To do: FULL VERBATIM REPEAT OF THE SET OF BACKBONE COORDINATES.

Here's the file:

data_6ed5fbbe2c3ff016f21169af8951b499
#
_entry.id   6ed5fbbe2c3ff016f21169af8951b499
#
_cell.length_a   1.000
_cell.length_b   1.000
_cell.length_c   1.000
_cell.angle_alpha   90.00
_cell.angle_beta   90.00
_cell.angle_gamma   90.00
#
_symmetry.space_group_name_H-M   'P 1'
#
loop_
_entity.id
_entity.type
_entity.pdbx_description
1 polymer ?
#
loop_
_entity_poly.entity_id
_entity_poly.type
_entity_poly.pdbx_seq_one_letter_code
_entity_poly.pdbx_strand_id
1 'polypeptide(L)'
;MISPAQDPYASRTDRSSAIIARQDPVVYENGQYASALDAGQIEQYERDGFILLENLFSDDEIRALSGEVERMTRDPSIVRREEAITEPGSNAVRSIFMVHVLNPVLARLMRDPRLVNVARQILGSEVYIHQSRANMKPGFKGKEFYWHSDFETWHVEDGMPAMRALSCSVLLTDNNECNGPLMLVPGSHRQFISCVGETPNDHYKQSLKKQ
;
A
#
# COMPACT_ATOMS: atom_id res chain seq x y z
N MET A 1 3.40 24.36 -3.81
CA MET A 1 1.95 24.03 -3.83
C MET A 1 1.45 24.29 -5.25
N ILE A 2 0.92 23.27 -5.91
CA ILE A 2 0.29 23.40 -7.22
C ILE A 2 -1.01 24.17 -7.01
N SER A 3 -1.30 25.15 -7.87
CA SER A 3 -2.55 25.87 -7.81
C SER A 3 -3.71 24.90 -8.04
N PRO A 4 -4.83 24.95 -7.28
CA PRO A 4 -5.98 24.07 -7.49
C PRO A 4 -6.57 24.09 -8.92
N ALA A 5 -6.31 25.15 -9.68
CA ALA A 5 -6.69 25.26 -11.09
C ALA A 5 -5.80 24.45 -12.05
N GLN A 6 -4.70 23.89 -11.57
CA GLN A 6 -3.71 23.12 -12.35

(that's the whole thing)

data_6ed5fbbe2c3ff016f21169af8951b499
#
_entry.id   6ed5fbbe2c3ff016f21169af8951b499
#
_cell.length_a   1.000
_cell.length_b   1.000
_cell.length_c   1.000
_cell.angle_alpha   90.00
_cell.angle_beta   90.00
_cell.angle_gamma   90.00
#
_symmetry.space_group_name_H-M   'P 1'
#
loop_
_entity.id
_entity.type
_entity.pdbx_description
1 polymer ?
#
loop_
_entity_poly.entity_id
_entity_poly.type
_entity_poly.pdbx_seq_one_letter_code
_entity_poly.pdbx_strand_id
1 'polypeptide(L)'
;MISPAQDPYASRTDRSSAIIARQDPVVYENGQYASALDAGQIEQYERDGFILLENLFSDDEIRALSGEVERMTRDPSIVRREEAITEPGSNAVRSIFMVHVLNPVLARLMRDPRLVNVARQILGSEVYIHQSRANMKPGFKGKEFYWHSDFETWHVEDGMPAMRALSCSVLLTDNNECNGPLMLVPGSHRQFISCVGETPNDHYKQSLKKQ
;
A
#
# COMPACT_ATOMS: atom_id res chain seq x y z
N MET A 1 3.40 24.36 -3.81
CA MET A 1 1.95 24.03 -3.83
C MET A 1 1.45 24.29 -5.25
N ILE A 2 0.92 23.27 -5.91
CA ILE A 2 0.29 23.40 -7.22
C ILE A 2 -1.01 24.17 -7.01
N SER A 3 -1.30 25.15 -7.87
CA SER A 3 -2.55 25.87 -7.81
C SER A 3 -3.71 24.90 -8.04
N PRO A 4 -4.83 24.95 -7.28
CA PRO A 4 -5.98 24.07 -7.49
C PRO A 4 -6.57 24.09 -8.92
N ALA A 5 -6.31 25.15 -9.68
CA ALA A 5 -6.69 25.26 -11.09
C ALA A 5 -5.80 24.45 -12.05
N GLN A 6 -4.70 23.89 -11.57
CA GLN A 6 -3.71 23.12 -12.35